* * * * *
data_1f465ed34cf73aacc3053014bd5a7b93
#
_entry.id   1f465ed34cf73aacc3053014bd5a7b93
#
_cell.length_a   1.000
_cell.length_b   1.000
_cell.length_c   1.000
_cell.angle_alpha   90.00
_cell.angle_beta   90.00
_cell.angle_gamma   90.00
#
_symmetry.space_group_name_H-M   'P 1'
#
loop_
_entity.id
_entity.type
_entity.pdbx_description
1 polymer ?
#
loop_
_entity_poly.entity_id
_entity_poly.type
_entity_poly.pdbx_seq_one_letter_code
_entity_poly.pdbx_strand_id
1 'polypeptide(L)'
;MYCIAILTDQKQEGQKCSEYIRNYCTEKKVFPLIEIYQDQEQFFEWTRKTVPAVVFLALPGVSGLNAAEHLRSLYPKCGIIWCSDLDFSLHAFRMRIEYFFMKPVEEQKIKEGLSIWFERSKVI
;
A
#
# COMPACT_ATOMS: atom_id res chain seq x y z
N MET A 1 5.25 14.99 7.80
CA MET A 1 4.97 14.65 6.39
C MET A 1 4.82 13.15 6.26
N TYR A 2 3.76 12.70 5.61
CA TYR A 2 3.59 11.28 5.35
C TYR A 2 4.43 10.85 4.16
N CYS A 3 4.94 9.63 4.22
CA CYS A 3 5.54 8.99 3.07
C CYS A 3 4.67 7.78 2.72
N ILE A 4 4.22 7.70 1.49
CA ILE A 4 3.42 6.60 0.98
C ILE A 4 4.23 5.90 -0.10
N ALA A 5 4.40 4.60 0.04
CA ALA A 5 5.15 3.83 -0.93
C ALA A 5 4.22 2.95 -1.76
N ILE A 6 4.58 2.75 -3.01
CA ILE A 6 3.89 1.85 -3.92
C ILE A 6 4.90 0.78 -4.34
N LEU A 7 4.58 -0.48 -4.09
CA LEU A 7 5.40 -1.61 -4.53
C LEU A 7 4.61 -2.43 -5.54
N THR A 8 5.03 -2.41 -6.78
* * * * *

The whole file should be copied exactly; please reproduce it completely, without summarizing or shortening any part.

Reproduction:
data_1f465ed34cf73aacc3053014bd5a7b93
#
_entry.id   1f465ed34cf73aacc3053014bd5a7b93
#
_cell.length_a   1.000
_cell.length_b   1.000
_cell.length_c   1.000
_cell.angle_alpha   90.00
_cell.angle_beta   90.00
_cell.angle_gamma   90.00
#
_symmetry.space_group_name_H-M   'P 1'
#
loop_
_entity.id
_entity.type
_entity.pdbx_description
1 polymer ?
#
loop_
_entity_poly.entity_id
_entity_poly.type
_entity_poly.pdbx_seq_one_letter_code
_entity_poly.pdbx_strand_id
1 'polypeptide(L)'
;MYCIAILTDQKQEGQKCSEYIRNYCTEKKVFPLIEIYQDQEQFFEWTRKTVPAVVFLALPGVSGLNAAEHLRSLYPKCGIIWCSDLDFSLHAFRMRIEYFFMKPVEEQKIKEGLSIWFERSKVI
;
A
#
# COMPACT_ATOMS: atom_id res chain seq x y z
N MET A 1 5.25 14.99 7.80
CA MET A 1 4.97 14.65 6.39
C MET A 1 4.82 13.15 6.26
N TYR A 2 3.76 12.70 5.61
CA TYR A 2 3.59 11.28 5.35
C TYR A 2 4.43 10.85 4.16
N CYS A 3 4.94 9.63 4.22
CA CYS A 3 5.54 8.99 3.07
C CYS A 3 4.67 7.78 2.72
N ILE A 4 4.22 7.70 1.49
CA ILE A 4 3.42 6.60 0.98
C ILE A 4 4.23 5.90 -0.10
N ALA A 5 4.40 4.60 0.04
CA ALA A 5 5.15 3.83 -0.93
C ALA A 5 4.22 2.95 -1.76
N ILE A 6 4.58 2.75 -3.01
CA ILE A 6 3.89 1.85 -3.92
C ILE A 6 4.90 0.78 -4.34
N LEU A 7 4.58 -0.48 -4.09
CA LEU A 7 5.40 -1.61 -4.53
C LEU A 7 4.61 -2.43 -5.54
N THR A 8 5.03 -2.41 -6.78